Information: What if I examine this more closely or in a different way.

Choice: What are some alternatives here?

Impact: What’s the likely outcome in the case of success or failure?



Yes and No

As standard, this table gives a equal 1-in-4 chance each to your Hard Yes, Yes, No, and Hard No results. 

At first glance your only tool to modify this is the option to roll two dice and keep the higher/lower die for a more/less positive shift.

But really you have more options than that. Consider the points made when I discussed difficulty in Electric Bastionland. In that post I rallied against the idea of adding an Advantage/Disadvantage mechanic, but here that mechanical is essentially a replacement for Ability Scores, allowing characters to be outright more likely to succeed in areas of strength and fail in areas of weakness. But still, remember those other ways of modifying difficulty, recapped here:

Alternative Advantages
  • Free Entry: It just happens.
  • Enhanced Success: If you succeed then you get more than you normally would.
  • Lower Risk: If you fail then the consequences aren't as bad.
Alternative Disadvantages
  • Barrier to Entry: You can't do it. Find another way.
  • Mixed Success: Even if you succeed there will still be a complication.
  • Increased Risk: If you fail then it'll be extra-bad.

Degrees of Success

Another area where this minimalist system is technically more complex than Electric Bastionland. Remember that the distinction between a Yes and a Hard Yes is not a constant, and varies depending on the situation at hand and the question being asked. 

With the presence of Hard Yes as an option, the temptation might be there to think of Yes as a Yes but... and I can see the appeal. But really it's just Yes, and the fiction will hopefully guide you in whether that's followed by but or and or just a full stop.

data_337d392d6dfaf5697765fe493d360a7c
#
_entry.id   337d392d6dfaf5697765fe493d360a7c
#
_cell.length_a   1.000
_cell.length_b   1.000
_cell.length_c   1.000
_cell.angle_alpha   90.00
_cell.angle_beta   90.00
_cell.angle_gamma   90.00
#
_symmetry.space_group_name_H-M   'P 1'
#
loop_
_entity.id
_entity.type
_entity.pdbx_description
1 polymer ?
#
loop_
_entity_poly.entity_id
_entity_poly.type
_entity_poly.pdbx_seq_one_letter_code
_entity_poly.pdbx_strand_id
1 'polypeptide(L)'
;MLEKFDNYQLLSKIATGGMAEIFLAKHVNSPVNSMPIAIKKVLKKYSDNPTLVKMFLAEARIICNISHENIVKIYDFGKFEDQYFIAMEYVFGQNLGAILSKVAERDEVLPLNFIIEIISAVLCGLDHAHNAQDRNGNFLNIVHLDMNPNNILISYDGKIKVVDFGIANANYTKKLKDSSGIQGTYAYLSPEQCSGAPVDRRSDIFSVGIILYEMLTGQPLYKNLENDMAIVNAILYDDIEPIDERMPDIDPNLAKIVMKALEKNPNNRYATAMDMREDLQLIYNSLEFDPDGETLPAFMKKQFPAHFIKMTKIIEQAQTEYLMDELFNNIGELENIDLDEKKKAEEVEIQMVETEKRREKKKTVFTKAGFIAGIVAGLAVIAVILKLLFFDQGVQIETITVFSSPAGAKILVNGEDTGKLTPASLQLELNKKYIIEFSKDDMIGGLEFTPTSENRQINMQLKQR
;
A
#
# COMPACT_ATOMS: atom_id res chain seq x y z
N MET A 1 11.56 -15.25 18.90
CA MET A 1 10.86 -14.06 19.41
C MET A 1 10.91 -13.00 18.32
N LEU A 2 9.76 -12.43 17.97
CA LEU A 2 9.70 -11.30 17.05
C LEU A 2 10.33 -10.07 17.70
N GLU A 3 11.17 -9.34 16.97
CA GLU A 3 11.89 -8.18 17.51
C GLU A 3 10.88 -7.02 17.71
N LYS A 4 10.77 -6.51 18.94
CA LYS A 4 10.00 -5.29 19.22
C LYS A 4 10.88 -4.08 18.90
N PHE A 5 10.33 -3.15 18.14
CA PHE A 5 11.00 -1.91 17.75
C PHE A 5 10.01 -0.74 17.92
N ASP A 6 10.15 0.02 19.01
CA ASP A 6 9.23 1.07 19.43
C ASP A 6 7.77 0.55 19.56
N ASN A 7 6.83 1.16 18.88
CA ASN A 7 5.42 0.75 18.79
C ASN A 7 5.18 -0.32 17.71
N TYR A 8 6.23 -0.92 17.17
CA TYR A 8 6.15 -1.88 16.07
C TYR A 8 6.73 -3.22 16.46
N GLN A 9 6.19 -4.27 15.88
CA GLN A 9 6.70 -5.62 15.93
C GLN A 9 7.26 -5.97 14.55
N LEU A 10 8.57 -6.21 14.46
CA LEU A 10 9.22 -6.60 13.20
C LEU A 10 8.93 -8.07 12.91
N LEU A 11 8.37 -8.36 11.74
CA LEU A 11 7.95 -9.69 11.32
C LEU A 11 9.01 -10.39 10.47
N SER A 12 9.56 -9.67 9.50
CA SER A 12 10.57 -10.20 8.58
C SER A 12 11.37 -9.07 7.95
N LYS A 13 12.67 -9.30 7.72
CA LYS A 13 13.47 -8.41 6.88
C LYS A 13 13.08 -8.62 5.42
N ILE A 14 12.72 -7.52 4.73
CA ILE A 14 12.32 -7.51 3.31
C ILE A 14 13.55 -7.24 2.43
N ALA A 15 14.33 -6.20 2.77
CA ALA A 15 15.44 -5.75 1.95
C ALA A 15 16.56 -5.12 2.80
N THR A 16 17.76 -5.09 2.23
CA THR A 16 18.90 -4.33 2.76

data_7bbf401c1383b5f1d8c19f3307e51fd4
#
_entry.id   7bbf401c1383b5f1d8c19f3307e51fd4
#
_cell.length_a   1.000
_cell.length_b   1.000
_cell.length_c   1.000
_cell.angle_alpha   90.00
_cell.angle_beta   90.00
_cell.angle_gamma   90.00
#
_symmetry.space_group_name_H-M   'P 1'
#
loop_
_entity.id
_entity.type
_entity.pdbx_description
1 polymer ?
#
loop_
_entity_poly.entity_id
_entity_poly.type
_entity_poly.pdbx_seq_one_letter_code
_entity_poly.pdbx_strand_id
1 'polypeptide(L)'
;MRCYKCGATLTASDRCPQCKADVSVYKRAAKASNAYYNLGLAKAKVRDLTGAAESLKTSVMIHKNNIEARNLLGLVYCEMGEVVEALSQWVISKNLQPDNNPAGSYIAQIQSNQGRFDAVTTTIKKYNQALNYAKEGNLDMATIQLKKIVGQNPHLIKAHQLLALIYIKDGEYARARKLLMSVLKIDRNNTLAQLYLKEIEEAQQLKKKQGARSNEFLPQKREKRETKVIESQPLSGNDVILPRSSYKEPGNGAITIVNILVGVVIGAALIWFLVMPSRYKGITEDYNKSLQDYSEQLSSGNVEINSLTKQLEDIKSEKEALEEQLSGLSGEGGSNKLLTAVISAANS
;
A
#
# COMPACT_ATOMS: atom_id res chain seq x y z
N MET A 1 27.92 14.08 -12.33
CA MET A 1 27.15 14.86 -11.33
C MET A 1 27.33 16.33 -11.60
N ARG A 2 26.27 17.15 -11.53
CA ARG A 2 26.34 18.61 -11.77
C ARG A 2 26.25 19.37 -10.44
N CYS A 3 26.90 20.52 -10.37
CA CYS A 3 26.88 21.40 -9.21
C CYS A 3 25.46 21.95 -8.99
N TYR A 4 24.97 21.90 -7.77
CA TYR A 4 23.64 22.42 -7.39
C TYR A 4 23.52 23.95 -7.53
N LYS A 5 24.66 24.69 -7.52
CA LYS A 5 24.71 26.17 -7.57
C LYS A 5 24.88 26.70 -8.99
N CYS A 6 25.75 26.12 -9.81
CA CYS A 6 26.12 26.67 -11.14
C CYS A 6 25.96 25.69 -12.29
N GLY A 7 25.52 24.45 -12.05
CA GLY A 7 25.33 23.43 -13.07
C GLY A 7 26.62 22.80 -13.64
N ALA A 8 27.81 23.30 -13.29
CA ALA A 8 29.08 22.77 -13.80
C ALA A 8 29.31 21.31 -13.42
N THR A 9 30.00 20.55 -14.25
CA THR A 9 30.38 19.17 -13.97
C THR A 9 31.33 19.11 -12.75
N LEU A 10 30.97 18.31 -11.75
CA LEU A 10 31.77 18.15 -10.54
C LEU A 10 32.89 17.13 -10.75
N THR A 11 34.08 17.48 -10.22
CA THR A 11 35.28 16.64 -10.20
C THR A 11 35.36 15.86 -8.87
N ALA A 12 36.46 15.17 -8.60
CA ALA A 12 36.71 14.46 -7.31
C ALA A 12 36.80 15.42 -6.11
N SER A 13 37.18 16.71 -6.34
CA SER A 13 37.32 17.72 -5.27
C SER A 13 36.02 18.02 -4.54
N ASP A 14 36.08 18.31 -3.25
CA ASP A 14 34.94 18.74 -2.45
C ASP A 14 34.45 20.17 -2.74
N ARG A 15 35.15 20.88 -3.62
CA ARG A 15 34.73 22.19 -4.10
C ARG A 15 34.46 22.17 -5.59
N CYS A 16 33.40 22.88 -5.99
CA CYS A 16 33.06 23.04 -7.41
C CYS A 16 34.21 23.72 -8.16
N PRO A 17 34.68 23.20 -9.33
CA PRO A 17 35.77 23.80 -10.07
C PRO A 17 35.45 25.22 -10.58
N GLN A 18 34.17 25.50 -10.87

Zooming

I look forward to a point when the word Zoom doesn't carry the negative weight that it does in January 2021. Until then, this is simply deciding how closely you want to view the fiction in a specific situation. There's no right or wrong here, but just remember that you have the choice. You don't need to work through every day of the three-month voyage if you're more interested in the destination, so maybe just ask a broad question covering the entire journey. Obvious, but something I know that I've forgotten in the past.


Signs and Positions

Next time I'm going to dig into the specific Signs and Positions on the table and how they can be best put to use for inspiration.

3 comments:

  1. Hey Chris. I've been trying electric bastionland, but I have some reservations. The combat seems brutal ("overly decisive" you might say.) Could I use 1d6 vs strength instead of 1d20 without messing up the balance? Also, could I use 1d6+2 instead of 1d8 for weapon dmg, if I have no 1d8s? Please advise, thanks.

    ReplyDelete
    Replies
    1. Hi. You could use d6 for your STR Save but it would mean combat lasts longer, and there's more chance for a character to suddenly hit STR 0 and die outright.

      For d8 you can use d6+1,, as it has a the same average result with a slightly narrower range.

      Delete
    2. I'll have to try that, thanks for the info.

      Delete